A new report published in the journal Proceedings of the National Academy of Sciences says that there is now a growing body of evidence that storms are becoming more intense as global warming heats the oceans; which would adversely affect supply chains in Asia. 

Strong hurricanes, typhoons and tropical storms will put global supply chains at significant risk across Asia. A new study published in the journal Proceedings of the National Academy of Sciences says that there is now a growing body of evidence that storms are becoming more intense as global warming heats the oceans. This means Category 1, 2 and 3 storms will have fiercer winds, increasing them to Category 3, 4 or higher. Overall, the study’s modelling approach predicts a 40 percent increase in tropical cyclones of Category 3 and higher during the 21st Century.

The main message of the report is that we will see a significant increase in frequency and power of storms as we move closer to the middle of the century. Thus we have to continue to regard there being a not-trivial risk of increasing problems from tropical cyclones because of climate change, the report says.

Tropical cyclones feed off warm ocean water. In the ocean’s storm centres, heat rising from the ocean turns into water vapour. As the vapour rises and cools, it condenses into rain. This releases heat, which helps strengthen circulating storm activity. Warmer oceans mean more water vapour, and more intense storms.

In the new study based on climate change modeling, the North Pacific Ocean basin showed the strongest change in tropical-cyclone frequency and intensity. This means Asia and its global supply chains will be hit hardest by the changes, with higher-intensity storms striking more often. In addition, the model predicts that the South Indian Oceans will also see an increase in storm frequency and intensity.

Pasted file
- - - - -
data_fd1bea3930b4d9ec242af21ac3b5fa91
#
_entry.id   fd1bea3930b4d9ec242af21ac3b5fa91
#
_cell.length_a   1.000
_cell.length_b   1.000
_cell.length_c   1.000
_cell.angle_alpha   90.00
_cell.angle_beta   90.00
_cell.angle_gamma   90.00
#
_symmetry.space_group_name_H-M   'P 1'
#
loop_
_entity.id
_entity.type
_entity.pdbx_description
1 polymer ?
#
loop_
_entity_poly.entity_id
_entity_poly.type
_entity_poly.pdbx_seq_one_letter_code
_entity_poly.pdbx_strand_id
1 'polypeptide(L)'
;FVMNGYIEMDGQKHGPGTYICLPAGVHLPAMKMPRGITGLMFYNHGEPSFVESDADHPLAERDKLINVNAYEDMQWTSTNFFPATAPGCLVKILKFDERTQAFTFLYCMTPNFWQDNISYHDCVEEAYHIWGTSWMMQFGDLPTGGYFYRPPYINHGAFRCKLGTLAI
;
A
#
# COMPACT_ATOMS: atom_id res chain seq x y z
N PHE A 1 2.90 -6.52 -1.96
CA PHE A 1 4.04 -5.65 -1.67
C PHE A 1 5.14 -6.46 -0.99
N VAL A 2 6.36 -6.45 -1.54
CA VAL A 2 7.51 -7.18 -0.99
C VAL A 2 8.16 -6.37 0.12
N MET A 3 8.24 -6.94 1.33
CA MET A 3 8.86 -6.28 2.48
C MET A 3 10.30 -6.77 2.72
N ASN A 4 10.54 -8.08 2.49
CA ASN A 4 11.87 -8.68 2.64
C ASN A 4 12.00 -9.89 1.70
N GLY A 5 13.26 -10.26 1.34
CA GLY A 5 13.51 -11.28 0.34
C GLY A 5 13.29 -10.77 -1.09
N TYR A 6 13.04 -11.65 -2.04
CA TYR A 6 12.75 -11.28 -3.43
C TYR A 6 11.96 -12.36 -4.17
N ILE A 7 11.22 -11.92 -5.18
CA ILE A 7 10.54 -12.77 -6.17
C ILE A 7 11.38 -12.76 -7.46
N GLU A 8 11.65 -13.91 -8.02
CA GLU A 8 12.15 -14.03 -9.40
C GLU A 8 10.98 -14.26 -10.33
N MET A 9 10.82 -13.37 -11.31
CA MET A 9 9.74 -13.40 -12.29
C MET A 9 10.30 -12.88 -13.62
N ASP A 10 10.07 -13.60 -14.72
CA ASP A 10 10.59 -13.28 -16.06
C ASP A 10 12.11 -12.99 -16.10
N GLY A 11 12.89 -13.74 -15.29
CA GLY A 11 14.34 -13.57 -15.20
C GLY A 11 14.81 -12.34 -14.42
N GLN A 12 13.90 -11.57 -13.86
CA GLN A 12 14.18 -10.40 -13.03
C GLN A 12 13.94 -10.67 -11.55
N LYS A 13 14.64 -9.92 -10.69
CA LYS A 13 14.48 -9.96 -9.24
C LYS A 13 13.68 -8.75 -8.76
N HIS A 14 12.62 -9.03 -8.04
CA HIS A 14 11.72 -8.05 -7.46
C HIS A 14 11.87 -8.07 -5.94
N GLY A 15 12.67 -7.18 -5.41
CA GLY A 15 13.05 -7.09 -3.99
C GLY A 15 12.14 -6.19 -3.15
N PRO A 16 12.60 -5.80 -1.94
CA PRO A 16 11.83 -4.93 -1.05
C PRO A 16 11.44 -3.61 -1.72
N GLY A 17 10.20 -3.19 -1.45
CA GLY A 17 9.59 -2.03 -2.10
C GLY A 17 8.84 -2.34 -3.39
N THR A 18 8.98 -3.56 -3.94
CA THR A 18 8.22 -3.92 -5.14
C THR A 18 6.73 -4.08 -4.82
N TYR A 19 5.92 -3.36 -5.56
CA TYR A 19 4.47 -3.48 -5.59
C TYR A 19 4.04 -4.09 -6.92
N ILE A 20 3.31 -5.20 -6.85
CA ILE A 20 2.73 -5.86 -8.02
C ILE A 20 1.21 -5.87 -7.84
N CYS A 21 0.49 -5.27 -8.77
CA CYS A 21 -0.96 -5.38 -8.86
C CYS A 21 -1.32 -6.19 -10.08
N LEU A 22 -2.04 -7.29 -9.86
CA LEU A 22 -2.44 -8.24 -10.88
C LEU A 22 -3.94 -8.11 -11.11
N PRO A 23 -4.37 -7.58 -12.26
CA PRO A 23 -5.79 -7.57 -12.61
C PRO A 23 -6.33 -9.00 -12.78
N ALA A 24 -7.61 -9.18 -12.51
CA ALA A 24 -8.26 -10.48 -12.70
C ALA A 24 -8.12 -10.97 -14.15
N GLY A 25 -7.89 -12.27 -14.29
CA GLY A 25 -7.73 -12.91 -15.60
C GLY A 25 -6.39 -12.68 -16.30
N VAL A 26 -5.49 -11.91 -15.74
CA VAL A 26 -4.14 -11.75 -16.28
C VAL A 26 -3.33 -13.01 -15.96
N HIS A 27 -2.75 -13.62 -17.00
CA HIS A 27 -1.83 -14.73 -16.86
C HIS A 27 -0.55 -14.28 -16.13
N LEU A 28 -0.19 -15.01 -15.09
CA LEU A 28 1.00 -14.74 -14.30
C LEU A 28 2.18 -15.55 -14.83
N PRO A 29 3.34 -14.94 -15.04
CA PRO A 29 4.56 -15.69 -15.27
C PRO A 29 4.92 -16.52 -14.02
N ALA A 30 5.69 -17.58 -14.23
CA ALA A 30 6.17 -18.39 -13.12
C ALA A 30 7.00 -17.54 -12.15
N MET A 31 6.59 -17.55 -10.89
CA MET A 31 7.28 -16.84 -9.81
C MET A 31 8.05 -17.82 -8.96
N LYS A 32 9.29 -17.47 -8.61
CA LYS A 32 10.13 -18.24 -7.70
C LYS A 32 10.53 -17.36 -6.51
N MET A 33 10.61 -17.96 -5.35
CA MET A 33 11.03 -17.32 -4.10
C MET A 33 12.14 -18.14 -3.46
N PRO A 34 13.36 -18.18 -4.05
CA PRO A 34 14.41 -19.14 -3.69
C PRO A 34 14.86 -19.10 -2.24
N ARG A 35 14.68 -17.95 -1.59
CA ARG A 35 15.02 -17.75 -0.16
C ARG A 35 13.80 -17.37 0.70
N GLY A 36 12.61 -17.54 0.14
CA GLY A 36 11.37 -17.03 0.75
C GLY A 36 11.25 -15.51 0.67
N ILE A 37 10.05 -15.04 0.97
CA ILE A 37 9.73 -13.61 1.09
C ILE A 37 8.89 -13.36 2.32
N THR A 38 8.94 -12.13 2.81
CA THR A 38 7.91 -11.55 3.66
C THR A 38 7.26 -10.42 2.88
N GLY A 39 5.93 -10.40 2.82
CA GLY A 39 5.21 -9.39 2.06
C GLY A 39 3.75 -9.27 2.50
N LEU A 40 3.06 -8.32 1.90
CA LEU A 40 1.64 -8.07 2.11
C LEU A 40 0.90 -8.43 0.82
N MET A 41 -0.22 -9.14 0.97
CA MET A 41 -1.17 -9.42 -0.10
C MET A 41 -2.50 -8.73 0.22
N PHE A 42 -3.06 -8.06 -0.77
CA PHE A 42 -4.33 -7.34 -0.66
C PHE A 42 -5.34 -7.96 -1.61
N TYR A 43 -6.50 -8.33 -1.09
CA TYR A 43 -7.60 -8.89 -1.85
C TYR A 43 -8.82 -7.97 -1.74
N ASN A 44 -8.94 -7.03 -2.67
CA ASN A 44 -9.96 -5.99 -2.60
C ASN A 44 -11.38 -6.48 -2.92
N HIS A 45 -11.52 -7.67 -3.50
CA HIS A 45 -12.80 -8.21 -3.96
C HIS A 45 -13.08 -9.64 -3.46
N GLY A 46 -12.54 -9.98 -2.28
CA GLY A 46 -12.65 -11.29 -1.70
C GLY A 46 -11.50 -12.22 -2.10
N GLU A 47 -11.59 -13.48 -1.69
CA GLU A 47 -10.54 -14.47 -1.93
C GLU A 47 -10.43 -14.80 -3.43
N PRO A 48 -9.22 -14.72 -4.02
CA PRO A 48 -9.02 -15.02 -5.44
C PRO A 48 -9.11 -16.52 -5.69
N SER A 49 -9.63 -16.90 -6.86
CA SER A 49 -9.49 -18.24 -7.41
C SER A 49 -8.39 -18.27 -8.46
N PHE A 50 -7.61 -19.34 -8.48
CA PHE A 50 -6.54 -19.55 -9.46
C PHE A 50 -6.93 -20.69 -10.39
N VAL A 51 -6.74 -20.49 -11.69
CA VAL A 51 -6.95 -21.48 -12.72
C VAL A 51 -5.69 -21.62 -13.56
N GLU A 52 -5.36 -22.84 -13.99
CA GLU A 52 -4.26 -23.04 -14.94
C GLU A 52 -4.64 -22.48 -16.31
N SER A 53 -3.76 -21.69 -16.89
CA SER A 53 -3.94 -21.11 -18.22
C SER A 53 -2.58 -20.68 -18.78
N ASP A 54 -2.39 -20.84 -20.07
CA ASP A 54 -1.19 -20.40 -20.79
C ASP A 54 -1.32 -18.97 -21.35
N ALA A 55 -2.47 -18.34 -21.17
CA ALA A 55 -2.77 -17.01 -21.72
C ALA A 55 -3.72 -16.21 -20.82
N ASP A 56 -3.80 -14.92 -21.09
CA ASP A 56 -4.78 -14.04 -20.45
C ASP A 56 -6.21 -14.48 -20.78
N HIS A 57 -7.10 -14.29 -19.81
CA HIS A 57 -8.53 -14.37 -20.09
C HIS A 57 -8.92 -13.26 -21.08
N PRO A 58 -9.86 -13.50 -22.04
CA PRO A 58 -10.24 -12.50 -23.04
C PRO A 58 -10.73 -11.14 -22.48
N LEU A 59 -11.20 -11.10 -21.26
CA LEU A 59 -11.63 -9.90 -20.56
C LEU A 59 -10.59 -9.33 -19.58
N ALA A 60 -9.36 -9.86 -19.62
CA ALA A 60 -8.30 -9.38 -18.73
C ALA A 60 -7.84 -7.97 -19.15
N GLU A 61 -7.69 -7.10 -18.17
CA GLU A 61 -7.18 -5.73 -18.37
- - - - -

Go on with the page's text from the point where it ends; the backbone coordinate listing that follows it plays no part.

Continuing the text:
One of the main implications of the research is that coastal cities (and ports) will need to improve their defences. Storms accompanied by sea level rises will increase the vulnerability of such areas to storm surge and potential disaster scenarios. The report represents a very significant upward revision of previous estimates of tropical cyclone activity in a warmer world, so it is unlikely that communities and states are prepared for, or even preparing for, the magnitude of future risks appropriately.

It is some of Asia’s most important manufacturing centres that are going to be at risk. Across Southern China, the Philippines, Japan and along the long coastline of Vietnam, for example, we are likely to see significant risks to the supply chains of large companies. India, Bangladesh and Myanmar are at risk as well.

Companies with supply chains in Asia need to start thinking about three issues:

  • Supply chain resilience: Ways in which outsourced manufacturers can be helped to prepared for climate related disasters and make their facilities more robust and less susceptible to storms and water inundation.
  • Business continuity planning: In the event of a major climate related disaster, companies will need to think about how they can prepare for recovery in a fast and efficient way that reduces supply chain disruptions.
  • Relocations and diversification of supply chains: Moving out of some of the highest risks areas is likely to be needed in worst cases. In addition, companies will need to make sure that they are not sourcing exclusively from one area in order to reduce the regional dependencies that can increase supply chain disruption risks.

Some of the worst storms will occur well into the future. But there are short term risks as well. The report reminds us that we better start thinking about supply chain risks sooner rather than later.




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